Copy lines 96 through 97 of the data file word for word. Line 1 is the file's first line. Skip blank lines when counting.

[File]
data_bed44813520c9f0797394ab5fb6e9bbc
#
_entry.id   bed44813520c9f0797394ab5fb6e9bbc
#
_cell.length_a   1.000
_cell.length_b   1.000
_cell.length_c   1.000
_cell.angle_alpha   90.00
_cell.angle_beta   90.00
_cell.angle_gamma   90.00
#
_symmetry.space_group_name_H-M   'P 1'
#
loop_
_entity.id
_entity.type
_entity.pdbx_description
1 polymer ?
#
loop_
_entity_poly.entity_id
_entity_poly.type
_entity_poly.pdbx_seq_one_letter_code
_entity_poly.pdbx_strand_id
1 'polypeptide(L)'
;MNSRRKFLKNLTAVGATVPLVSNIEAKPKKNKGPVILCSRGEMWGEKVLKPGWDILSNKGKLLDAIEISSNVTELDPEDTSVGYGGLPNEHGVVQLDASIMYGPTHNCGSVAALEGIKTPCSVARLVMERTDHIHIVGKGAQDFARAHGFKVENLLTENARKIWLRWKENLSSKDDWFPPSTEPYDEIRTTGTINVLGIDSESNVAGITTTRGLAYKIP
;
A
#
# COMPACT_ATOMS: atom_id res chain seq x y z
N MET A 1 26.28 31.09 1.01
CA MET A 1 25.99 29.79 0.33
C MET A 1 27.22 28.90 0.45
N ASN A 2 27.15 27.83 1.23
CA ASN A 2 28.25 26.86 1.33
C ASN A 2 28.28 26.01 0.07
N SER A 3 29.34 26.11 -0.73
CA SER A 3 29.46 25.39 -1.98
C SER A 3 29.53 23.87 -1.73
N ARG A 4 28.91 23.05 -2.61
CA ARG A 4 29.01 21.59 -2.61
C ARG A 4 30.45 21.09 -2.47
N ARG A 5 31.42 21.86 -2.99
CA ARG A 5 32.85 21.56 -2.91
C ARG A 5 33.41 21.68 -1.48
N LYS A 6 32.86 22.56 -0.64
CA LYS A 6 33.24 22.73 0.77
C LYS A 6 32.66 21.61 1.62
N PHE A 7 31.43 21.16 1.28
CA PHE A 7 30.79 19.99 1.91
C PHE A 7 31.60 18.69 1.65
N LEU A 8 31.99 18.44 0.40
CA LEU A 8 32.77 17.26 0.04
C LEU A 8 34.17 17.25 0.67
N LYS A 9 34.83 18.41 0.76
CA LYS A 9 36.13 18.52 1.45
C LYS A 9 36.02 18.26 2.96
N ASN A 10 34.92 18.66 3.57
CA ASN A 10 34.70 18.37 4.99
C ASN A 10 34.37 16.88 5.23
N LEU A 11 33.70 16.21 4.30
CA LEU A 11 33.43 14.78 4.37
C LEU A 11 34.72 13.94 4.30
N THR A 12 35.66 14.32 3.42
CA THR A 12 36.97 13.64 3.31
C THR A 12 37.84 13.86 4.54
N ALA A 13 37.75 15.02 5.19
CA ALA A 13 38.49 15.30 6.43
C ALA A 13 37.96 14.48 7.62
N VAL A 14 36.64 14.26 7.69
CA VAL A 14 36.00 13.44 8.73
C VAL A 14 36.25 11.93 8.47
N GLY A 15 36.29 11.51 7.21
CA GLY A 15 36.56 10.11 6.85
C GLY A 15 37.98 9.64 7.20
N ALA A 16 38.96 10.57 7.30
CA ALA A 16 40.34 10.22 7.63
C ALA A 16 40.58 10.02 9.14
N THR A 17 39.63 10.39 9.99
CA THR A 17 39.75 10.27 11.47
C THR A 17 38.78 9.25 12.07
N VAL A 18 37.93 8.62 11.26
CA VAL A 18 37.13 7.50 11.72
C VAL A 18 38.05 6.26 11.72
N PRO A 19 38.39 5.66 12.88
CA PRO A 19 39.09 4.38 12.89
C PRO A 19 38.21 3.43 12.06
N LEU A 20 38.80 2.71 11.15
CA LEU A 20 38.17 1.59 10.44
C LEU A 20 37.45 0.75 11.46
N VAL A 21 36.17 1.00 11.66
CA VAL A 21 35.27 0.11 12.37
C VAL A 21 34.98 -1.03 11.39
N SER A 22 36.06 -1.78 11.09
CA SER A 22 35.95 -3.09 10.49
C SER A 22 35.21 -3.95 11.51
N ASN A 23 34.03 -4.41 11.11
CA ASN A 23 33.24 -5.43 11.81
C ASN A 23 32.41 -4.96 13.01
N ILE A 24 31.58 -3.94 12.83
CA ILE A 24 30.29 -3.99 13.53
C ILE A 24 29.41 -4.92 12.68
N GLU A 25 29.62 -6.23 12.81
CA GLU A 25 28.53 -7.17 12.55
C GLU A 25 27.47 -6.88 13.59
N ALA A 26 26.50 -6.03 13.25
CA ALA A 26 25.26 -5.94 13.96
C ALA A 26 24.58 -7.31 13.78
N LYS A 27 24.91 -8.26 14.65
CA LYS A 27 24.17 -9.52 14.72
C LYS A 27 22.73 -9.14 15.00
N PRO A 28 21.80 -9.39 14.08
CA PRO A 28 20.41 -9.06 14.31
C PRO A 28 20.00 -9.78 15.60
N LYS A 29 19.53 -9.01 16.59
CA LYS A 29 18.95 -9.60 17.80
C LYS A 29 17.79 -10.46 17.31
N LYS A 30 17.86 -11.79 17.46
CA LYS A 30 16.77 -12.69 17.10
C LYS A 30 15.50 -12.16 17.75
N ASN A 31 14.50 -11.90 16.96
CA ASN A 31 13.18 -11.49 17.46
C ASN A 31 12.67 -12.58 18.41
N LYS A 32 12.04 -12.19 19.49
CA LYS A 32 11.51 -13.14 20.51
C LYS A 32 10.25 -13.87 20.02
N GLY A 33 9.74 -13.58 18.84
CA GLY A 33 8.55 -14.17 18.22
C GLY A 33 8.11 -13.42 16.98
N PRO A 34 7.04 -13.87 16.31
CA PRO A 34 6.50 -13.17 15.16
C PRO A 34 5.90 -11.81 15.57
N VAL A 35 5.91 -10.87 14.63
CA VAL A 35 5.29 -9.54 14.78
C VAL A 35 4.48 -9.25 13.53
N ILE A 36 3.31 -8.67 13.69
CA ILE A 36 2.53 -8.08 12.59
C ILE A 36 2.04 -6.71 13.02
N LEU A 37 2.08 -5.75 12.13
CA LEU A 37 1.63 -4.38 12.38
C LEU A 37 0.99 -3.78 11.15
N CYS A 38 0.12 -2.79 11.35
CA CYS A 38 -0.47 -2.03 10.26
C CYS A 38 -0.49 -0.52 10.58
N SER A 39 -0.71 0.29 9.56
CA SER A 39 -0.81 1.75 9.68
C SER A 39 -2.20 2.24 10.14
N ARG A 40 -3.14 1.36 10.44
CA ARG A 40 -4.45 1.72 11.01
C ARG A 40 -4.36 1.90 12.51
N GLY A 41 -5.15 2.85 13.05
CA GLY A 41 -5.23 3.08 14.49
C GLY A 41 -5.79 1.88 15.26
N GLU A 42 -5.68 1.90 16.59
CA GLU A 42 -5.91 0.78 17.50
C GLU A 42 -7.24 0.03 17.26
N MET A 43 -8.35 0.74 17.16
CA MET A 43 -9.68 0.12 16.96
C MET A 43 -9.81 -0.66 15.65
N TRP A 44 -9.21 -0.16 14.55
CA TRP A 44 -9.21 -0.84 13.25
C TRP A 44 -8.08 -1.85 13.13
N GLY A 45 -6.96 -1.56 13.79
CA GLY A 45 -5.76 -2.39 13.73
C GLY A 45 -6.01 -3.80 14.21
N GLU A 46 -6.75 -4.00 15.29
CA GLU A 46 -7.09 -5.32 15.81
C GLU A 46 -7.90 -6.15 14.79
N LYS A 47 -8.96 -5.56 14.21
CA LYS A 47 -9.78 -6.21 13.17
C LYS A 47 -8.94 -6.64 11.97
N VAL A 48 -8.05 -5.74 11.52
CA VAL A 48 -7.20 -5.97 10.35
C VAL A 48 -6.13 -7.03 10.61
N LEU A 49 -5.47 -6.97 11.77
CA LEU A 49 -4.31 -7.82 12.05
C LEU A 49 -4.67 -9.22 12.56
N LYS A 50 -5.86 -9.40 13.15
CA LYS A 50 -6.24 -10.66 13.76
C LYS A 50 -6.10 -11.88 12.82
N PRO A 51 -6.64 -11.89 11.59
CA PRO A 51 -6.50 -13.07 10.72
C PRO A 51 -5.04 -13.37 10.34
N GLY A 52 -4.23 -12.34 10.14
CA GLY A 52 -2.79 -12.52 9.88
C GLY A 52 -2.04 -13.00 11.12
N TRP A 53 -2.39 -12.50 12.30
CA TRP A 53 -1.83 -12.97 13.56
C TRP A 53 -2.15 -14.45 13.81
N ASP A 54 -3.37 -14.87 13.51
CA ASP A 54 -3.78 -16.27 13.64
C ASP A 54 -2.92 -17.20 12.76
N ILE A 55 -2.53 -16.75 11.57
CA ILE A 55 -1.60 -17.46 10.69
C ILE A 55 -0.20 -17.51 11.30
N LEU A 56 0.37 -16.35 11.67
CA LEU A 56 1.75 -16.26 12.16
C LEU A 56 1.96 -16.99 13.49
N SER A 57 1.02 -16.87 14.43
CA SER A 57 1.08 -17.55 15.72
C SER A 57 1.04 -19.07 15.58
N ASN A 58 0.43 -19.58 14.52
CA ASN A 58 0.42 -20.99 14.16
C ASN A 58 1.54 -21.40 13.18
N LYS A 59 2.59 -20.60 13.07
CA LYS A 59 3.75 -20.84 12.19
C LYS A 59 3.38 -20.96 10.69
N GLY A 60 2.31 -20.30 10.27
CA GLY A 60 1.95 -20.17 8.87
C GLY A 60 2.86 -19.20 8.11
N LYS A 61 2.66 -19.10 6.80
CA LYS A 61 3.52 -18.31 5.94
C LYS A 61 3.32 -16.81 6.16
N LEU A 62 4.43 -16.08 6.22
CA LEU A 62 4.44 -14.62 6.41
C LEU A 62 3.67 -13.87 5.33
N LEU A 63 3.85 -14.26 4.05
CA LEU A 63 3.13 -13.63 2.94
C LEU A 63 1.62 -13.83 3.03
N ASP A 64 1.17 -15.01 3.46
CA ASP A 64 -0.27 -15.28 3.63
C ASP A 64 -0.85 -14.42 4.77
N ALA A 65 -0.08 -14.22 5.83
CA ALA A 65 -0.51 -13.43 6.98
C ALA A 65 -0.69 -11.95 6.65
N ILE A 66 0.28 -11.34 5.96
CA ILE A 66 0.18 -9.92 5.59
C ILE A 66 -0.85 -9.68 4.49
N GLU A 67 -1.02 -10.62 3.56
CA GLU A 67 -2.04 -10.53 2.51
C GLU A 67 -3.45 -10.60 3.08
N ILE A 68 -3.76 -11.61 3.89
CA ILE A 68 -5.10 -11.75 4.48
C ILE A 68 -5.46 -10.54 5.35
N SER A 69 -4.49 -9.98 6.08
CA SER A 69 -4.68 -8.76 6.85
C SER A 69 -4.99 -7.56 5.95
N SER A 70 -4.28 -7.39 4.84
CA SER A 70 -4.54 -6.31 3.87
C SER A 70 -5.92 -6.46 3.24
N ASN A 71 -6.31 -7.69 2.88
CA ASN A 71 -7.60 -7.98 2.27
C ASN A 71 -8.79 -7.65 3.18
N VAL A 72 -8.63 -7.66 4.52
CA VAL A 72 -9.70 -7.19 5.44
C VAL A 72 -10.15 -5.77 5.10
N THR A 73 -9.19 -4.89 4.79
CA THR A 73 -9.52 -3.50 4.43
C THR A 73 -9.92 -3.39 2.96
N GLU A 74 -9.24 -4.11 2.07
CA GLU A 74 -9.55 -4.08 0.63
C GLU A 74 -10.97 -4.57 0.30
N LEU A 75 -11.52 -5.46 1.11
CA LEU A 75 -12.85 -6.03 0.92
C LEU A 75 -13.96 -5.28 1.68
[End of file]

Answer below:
C SER A 22 35.21 -3.95 11.51
N ASN A 23 34.03 -4.41 11.11